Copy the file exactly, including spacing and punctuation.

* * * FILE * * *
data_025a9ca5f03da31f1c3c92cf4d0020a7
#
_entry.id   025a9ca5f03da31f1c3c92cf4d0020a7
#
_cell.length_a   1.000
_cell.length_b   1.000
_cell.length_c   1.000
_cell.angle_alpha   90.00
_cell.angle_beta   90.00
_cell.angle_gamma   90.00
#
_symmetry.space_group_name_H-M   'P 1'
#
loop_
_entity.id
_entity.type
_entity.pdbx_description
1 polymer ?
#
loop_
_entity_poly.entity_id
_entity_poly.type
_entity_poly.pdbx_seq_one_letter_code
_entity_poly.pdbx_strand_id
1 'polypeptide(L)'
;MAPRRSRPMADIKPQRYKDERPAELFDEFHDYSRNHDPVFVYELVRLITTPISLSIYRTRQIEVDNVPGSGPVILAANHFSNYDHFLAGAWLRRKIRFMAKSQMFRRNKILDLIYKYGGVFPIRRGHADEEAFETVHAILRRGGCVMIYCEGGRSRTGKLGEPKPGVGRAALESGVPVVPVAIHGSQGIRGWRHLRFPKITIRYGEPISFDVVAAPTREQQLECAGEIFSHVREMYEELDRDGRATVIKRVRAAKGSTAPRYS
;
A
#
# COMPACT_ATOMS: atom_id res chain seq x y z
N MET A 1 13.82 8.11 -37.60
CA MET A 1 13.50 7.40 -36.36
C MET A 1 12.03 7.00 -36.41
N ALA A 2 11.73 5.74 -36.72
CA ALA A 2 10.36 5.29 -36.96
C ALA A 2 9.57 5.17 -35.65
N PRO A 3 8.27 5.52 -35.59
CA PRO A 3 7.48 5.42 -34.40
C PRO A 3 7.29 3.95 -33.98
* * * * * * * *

data_025a9ca5f03da31f1c3c92cf4d0020a7
#
_entry.id   025a9ca5f03da31f1c3c92cf4d0020a7
#
_cell.length_a   1.000
_cell.length_b   1.000
_cell.length_c   1.000
_cell.angle_alpha   90.00
_cell.angle_beta   90.00
_cell.angle_gamma   90.00
#
_symmetry.space_group_name_H-M   'P 1'
#
loop_
_entity.id
_entity.type
_entity.pdbx_description
1 polymer ?
#
loop_
_entity_poly.entity_id
_entity_poly.type
_entity_poly.pdbx_seq_one_letter_code
_entity_poly.pdbx_strand_id
1 'polypeptide(L)'
;MAPRRSRPMADIKPQRYKDERPAELFDEFHDYSRNHDPVFVYELVRLITTPISLSIYRTRQIEVDNVPGSGPVILAANHFSNYDHFLAGAWLRRKIRFMAKSQMFRRNKILDLIYKYGGVFPIRRGHADEEAFETVHAILRRGGCVMIYCEGGRSRTGKLGEPKPGVGRAALESGVPVVPVAIHGSQGIRGWRHLRFPKITIRYGEPISFDVVAAPTREQQLECAGEIFSHVREMYEELDRDGRATVIKRVRAAKGSTAPRYS
;
A
#
# COMPACT_ATOMS: atom_id res chain seq x y z
N MET A 1 13.82 8.11 -37.60
CA MET A 1 13.50 7.40 -36.36
C MET A 1 12.03 7.00 -36.41
N ALA A 2 11.73 5.74 -36.72
CA ALA A 2 10.36 5.29 -36.96
C ALA A 2 9.57 5.17 -35.65
N PRO A 3 8.27 5.52 -35.59
CA PRO A 3 7.48 5.42 -34.40
C PRO A 3 7.29 3.95 -33.98